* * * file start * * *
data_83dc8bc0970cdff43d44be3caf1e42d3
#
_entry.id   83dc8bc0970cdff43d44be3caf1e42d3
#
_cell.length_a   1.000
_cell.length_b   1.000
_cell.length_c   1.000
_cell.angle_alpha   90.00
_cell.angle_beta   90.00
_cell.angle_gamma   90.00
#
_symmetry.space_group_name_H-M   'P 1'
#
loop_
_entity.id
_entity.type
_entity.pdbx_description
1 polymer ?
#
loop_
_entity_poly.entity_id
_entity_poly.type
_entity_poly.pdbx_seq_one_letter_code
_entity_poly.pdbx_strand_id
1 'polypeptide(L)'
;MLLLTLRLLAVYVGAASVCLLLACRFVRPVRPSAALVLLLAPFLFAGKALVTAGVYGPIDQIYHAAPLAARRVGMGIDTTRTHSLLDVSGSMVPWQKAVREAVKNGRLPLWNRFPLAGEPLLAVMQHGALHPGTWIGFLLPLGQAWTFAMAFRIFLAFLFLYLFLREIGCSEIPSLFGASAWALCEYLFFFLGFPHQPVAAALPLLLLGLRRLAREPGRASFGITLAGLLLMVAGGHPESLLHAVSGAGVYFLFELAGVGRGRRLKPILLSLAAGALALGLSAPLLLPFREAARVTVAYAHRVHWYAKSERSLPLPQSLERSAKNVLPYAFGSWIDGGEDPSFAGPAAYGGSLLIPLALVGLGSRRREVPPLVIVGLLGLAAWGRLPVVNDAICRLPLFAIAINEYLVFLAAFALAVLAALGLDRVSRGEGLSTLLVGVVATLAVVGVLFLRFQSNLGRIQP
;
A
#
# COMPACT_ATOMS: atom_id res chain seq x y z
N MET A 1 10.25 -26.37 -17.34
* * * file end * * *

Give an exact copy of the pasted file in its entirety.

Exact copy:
data_83dc8bc0970cdff43d44be3caf1e42d3
#
_entry.id   83dc8bc0970cdff43d44be3caf1e42d3
#
_cell.length_a   1.000
_cell.length_b   1.000
_cell.length_c   1.000
_cell.angle_alpha   90.00
_cell.angle_beta   90.00
_cell.angle_gamma   90.00
#
_symmetry.space_group_name_H-M   'P 1'
#
loop_
_entity.id
_entity.type
_entity.pdbx_description
1 polymer ?
#
loop_
_entity_poly.entity_id
_entity_poly.type
_entity_poly.pdbx_seq_one_letter_code
_entity_poly.pdbx_strand_id
1 'polypeptide(L)'
;MLLLTLRLLAVYVGAASVCLLLACRFVRPVRPSAALVLLLAPFLFAGKALVTAGVYGPIDQIYHAAPLAARRVGMGIDTTRTHSLLDVSGSMVPWQKAVREAVKNGRLPLWNRFPLAGEPLLAVMQHGALHPGTWIGFLLPLGQAWTFAMAFRIFLAFLFLYLFLREIGCSEIPSLFGASAWALCEYLFFFLGFPHQPVAAALPLLLLGLRRLAREPGRASFGITLAGLLLMVAGGHPESLLHAVSGAGVYFLFELAGVGRGRRLKPILLSLAAGALALGLSAPLLLPFREAARVTVAYAHRVHWYAKSERSLPLPQSLERSAKNVLPYAFGSWIDGGEDPSFAGPAAYGGSLLIPLALVGLGSRRREVPPLVIVGLLGLAAWGRLPVVNDAICRLPLFAIAINEYLVFLAAFALAVLAALGLDRVSRGEGLSTLLVGVVATLAVVGVLFLRFQSNLGRIQP
;
A
#
# COMPACT_ATOMS: atom_id res chain seq x y z
N MET A 1 10.25 -26.37 -17.34